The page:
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The Word of the Day is “Derivative”

Matt on the WordPress.org blog:

If WordPress were a country, our Bill of Rights would be the GPL because it protects our core freedoms. We’ve always done our best to keep WordPress.org clean and only promote things that are completely compatible and legal with WordPress’s license. There have been some questions in the community about whether the GPL applies to themes like we’ve always assumed. To help clarify this point, I reached out to the Software Freedom Law Center, the world’s preeminent experts on the GPL, which spent time with WordPress’s code, community, and provided us with an official legal opinion. One sentence summary: PHP in WordPress themes must be GPL, artwork and CSS may be but are not required.

This has been a discussion in the WordPress community for a little while now, with the rise of both sponsored and commercial themes and the authors of many of those themes claiming full copyright or a subset of Creative Commons over them in order to protect them from redistribution or changes. I’m pleased to see that there’s an authoritative word on it now, and also pleased to know that the WordPress theme directory (and as of 2.8, in-admin theme browser) will only contain themes that are licensed by the GPL or are GPL-compatible (for WordPress, this also means making the CSS and Javascript GPL).

The WordPress.org site now even has a directory of those theme developers/development houses that are selling GPL themes—there have been a couple of groups switching their licenses as of late—to help promote them and support their decision to embrace the GPL as a license structure for their themes. That’s a great idea, and I hope it convinces other theme authors to make the switch.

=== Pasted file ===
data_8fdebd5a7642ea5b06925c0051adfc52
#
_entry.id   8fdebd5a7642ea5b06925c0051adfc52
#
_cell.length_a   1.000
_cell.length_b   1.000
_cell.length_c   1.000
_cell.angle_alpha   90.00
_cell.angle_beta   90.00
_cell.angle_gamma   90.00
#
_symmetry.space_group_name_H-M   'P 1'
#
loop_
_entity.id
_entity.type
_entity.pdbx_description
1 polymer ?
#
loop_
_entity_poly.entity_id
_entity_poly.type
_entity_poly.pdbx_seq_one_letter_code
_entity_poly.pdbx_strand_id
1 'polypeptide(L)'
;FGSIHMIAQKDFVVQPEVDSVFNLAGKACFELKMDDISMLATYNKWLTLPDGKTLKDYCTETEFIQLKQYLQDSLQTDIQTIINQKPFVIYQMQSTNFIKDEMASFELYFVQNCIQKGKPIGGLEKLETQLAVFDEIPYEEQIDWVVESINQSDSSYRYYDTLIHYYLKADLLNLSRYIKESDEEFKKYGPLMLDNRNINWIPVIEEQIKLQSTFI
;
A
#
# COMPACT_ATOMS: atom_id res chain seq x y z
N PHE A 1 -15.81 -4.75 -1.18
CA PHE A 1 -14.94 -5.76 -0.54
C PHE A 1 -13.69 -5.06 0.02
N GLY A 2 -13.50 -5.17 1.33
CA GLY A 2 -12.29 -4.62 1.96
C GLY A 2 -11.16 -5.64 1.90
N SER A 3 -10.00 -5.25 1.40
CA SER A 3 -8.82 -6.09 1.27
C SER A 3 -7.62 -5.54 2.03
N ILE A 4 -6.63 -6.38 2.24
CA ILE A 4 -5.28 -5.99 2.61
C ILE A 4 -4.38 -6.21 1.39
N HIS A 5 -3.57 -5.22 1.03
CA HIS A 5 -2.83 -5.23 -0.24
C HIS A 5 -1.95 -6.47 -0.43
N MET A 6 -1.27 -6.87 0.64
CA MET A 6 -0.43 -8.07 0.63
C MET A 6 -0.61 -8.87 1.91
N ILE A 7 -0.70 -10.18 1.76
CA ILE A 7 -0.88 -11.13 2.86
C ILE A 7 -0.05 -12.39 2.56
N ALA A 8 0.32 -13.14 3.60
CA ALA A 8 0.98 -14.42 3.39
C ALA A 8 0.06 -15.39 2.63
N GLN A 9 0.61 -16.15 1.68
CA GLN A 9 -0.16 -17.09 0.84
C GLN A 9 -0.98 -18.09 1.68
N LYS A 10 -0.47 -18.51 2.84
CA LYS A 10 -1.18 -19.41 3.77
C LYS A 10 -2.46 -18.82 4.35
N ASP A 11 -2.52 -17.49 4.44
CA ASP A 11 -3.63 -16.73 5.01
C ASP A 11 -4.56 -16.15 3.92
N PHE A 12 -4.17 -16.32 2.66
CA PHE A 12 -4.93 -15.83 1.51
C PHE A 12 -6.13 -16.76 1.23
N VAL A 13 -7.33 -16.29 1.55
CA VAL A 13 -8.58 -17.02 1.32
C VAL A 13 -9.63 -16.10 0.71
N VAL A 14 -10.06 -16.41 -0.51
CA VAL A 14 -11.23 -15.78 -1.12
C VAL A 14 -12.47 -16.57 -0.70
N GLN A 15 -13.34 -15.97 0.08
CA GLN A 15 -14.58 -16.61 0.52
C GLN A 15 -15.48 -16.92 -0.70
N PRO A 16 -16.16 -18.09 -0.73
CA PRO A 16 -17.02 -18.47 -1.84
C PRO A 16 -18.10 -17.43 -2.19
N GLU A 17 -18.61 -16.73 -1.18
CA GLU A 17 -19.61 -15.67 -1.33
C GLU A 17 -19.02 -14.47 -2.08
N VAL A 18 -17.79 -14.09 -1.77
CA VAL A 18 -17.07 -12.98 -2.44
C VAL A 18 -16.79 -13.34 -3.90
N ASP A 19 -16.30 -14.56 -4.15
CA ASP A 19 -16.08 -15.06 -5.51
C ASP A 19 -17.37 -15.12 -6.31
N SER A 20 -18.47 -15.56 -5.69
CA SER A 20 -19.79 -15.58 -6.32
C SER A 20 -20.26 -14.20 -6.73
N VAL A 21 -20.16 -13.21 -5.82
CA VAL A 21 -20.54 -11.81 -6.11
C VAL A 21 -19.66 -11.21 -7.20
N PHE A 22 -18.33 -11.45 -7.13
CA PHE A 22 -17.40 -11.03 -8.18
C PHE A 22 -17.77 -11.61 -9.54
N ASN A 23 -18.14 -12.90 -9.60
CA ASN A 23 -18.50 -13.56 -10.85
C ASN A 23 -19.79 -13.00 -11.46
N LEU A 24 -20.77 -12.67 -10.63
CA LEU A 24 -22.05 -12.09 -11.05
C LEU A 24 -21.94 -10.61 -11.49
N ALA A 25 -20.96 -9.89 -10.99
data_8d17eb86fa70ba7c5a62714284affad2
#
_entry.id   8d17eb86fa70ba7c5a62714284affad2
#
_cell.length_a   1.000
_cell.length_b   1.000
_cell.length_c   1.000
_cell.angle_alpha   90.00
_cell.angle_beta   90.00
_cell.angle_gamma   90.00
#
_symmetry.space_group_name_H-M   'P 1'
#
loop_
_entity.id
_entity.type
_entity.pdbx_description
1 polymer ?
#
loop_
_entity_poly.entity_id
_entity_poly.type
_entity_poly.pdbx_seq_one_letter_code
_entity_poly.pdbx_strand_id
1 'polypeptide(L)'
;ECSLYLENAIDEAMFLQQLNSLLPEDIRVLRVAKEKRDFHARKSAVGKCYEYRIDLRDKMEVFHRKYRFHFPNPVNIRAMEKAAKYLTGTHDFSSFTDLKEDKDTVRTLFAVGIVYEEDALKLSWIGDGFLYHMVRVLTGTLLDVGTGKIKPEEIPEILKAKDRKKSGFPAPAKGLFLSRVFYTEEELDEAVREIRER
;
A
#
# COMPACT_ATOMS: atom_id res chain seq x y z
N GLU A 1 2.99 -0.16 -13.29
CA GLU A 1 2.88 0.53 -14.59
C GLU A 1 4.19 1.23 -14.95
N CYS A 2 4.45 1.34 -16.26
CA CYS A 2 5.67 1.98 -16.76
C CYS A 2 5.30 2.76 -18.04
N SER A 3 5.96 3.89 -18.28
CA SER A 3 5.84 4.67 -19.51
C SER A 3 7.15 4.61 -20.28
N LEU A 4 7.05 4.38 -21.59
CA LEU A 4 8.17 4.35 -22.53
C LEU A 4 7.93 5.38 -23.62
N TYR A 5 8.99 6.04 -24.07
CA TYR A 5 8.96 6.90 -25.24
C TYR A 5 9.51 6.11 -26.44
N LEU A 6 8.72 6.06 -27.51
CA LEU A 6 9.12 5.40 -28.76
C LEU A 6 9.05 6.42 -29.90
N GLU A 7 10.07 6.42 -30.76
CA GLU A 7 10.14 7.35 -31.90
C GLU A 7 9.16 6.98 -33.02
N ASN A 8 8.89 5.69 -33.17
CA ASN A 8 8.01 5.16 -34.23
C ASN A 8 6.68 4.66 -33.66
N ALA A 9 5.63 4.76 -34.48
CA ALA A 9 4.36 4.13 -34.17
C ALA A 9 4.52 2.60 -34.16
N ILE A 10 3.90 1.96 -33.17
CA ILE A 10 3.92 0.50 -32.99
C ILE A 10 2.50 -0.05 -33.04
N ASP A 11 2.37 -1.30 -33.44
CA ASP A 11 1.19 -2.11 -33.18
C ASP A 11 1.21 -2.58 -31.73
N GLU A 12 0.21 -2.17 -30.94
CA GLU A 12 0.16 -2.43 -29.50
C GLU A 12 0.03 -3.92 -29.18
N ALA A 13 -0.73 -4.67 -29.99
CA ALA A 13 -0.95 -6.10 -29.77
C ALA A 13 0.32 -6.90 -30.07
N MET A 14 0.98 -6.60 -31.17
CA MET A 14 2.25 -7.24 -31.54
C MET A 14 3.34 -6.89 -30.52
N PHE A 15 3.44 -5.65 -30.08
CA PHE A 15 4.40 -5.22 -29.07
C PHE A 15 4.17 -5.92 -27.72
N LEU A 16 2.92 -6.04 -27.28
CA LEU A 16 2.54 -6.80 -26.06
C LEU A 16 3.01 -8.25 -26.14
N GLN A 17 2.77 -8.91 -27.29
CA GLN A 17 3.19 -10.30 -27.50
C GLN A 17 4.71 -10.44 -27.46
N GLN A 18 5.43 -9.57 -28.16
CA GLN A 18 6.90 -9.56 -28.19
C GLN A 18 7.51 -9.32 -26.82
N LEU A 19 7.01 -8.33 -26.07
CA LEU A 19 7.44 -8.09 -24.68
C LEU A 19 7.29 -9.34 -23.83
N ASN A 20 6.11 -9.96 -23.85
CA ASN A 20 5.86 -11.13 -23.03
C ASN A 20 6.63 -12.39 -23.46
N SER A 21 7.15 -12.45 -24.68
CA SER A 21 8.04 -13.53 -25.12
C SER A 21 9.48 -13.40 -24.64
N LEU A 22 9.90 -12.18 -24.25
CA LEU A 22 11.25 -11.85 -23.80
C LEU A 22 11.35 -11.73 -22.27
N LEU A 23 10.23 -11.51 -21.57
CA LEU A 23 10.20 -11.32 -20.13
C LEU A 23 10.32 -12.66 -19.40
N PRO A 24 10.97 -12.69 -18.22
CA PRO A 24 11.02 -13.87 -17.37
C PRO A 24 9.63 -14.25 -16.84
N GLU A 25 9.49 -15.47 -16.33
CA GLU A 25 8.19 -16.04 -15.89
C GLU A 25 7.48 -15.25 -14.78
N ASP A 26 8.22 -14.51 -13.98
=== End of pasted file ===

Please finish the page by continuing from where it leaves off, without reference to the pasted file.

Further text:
Some people might argue that it’s impossible to create a business structure based around something that is GPL-licensed, but if you take a good look around, there are many companies who now fully embrace open source (using the GPL, LGPL, GFDL, or even the OSL) as a way of life and a way of doing business who are doing quite well in offering consulting or expanded support, selling a base or preconfigured package, or offering other services that are built upon or extrude from their contribution to the open source community. Doing business this way earns you points, contributes to the Internet community as a whole, and gains you the support of dedicated volunteers to help make your product better. What’s not to like?

Brian Gardner points out:

This also clearly illustrates Matt’s view that people can (and will be endorsed if they do with it with the GPL License) make money using WordPress.

Of course they can. Automattic makes money using WordPress. There’s a virtual army of consultants out there who make money using WordPress. I’ve made money using WordPress. And the endorsement area on WordPress.org is no small beans. I believe that listing page will prove to be lucrative for those theme houses who have chosen to go GPL.

UPDATE: Daniel Jalkut speaks to the GPL as an imposition on those who might want to make contributions to a project:

Speaking of GPL succeses, WordPress is itself an example of monumental success. All of its developers have something to be immensely proud of. But whenever I am reminded that WordPress is GPL, my passion for it takes a bit of a dive. I’m more comfortable with the true freedom of liberally-licensed products. If a liberally-licensed blog system of equal quality, ease of use, and popularity should appear, my loyalties to WordPress would not last long. It’s your party, and you’re entitled to write the guest list. But take a look around the room: not as many folks as you’d hoped for? Liberally-licensed projects are booming. Speaking for myself, a developer who has been to all the parties, I’m much more likely to pass through the door that doesn’t read “GPL Only.”